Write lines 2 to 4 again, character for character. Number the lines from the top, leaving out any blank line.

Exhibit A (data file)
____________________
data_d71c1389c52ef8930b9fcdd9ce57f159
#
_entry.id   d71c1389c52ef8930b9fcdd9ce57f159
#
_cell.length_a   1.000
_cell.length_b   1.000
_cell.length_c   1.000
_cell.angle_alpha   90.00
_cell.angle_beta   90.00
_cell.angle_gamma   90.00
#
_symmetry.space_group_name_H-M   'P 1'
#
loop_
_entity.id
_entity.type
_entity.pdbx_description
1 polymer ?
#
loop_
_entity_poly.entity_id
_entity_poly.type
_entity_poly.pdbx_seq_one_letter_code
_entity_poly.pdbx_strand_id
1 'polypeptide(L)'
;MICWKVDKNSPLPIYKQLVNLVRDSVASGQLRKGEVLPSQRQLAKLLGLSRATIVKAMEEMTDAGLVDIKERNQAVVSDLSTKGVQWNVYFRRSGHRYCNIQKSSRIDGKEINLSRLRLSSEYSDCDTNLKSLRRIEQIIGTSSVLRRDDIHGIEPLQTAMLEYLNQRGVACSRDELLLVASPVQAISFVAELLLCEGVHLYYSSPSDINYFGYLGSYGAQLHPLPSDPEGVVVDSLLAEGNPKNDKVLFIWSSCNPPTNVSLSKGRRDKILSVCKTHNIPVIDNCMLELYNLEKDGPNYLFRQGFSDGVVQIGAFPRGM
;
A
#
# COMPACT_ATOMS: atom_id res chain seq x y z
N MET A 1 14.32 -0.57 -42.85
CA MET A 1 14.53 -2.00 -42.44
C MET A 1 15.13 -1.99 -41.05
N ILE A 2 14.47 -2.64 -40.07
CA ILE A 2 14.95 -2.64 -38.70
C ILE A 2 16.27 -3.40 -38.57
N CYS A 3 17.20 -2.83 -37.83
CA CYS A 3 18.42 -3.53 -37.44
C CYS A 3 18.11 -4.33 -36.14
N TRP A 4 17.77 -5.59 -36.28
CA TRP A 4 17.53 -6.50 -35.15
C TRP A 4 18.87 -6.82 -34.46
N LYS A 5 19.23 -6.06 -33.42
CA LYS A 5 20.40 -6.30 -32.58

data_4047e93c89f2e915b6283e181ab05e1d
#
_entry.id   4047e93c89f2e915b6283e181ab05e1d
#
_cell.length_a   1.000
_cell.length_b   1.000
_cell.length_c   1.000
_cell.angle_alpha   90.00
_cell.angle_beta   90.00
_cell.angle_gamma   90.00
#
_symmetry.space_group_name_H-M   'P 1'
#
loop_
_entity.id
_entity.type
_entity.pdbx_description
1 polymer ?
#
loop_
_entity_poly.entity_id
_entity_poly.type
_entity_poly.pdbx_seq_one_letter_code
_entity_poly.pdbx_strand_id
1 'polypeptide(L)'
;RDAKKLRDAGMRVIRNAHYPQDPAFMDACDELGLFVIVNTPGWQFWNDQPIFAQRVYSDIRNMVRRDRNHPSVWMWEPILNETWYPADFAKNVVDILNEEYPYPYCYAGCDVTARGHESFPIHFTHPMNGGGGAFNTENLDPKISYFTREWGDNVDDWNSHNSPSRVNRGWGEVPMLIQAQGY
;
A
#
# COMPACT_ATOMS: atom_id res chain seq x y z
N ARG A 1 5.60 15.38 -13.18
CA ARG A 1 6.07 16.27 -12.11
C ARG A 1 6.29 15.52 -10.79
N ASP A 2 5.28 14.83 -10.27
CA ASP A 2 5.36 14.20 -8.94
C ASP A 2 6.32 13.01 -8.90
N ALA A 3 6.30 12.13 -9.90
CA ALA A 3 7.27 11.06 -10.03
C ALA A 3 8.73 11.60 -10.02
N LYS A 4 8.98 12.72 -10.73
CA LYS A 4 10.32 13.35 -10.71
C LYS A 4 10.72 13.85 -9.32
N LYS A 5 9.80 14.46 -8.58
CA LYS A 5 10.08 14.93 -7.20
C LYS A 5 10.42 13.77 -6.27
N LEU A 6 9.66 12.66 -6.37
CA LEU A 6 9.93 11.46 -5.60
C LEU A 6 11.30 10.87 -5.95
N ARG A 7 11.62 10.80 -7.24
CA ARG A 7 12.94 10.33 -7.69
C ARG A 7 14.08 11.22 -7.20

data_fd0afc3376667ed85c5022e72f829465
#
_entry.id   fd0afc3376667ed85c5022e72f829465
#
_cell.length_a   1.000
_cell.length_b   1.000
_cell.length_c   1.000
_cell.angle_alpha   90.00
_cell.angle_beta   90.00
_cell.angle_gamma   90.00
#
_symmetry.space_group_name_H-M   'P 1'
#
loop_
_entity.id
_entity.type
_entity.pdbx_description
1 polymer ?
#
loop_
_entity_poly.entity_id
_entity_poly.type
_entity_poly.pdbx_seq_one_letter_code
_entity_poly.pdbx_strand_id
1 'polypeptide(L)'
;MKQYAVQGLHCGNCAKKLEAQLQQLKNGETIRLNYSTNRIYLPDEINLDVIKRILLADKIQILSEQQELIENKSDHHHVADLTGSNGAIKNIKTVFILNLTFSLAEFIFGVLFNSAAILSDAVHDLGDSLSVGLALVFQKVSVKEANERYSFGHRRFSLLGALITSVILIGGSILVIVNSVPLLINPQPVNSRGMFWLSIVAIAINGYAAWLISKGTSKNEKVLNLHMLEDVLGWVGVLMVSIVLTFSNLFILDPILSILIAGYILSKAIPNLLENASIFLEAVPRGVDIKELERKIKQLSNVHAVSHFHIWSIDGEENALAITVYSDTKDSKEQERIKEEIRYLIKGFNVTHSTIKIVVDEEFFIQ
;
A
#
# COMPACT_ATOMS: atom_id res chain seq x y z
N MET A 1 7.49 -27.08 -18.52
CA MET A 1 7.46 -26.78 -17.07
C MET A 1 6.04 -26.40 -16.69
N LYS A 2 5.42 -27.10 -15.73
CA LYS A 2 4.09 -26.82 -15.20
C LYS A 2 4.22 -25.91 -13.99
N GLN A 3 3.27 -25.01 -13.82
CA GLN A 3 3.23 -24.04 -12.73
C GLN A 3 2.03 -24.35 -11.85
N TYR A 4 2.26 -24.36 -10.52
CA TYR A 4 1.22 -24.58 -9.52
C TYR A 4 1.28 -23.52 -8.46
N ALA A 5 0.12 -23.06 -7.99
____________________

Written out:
#
_entry.id   d71c1389c52ef8930b9fcdd9ce57f159
#